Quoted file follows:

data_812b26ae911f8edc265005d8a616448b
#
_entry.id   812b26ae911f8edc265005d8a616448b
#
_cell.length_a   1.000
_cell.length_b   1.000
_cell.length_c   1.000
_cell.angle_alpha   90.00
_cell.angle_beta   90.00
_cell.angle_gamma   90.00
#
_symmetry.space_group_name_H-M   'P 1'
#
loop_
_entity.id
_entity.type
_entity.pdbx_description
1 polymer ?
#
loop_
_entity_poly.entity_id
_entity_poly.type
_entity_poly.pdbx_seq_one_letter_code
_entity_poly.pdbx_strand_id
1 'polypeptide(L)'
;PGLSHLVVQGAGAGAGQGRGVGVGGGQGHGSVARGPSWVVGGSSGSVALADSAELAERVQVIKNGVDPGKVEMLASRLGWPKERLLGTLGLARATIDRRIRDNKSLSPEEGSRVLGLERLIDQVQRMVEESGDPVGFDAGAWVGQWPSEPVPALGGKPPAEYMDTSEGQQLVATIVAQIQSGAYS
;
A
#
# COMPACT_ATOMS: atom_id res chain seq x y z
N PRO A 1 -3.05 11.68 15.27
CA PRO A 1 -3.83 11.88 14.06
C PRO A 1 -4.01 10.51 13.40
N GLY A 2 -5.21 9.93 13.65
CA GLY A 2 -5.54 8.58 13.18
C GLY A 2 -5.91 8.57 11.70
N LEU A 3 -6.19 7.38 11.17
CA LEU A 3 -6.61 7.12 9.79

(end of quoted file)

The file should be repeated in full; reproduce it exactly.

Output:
data_812b26ae911f8edc265005d8a616448b
#
_entry.id   812b26ae911f8edc265005d8a616448b
#
_cell.length_a   1.000
_cell.length_b   1.000
_cell.length_c   1.000
_cell.angle_alpha   90.00
_cell.angle_beta   90.00
_cell.angle_gamma   90.00
#
_symmetry.space_group_name_H-M   'P 1'
#
loop_
_entity.id
_entity.type
_entity.pdbx_description
1 polymer ?
#
loop_
_entity_poly.entity_id
_entity_poly.type
_entity_poly.pdbx_seq_one_letter_code
_entity_poly.pdbx_strand_id
1 'polypeptide(L)'
;PGLSHLVVQGAGAGAGQGRGVGVGGGQGHGSVARGPSWVVGGSSGSVALADSAELAERVQVIKNGVDPGKVEMLASRLGWPKERLLGTLGLARATIDRRIRDNKSLSPEEGSRVLGLERLIDQVQRMVEESGDPVGFDAGAWVGQWPSEPVPALGGKPPAEYMDTSEGQQLVATIVAQIQSGAYS
;
A
#
# COMPACT_ATOMS: atom_id res chain seq x y z
N PRO A 1 -3.05 11.68 15.27
CA PRO A 1 -3.83 11.88 14.06
C PRO A 1 -4.01 10.51 13.40
N GLY A 2 -5.21 9.93 13.65
CA GLY A 2 -5.54 8.58 13.18
C GLY A 2 -5.91 8.57 11.70
N LEU A 3 -6.19 7.38 11.17
CA LEU A 3 -6.61 7.12 9.79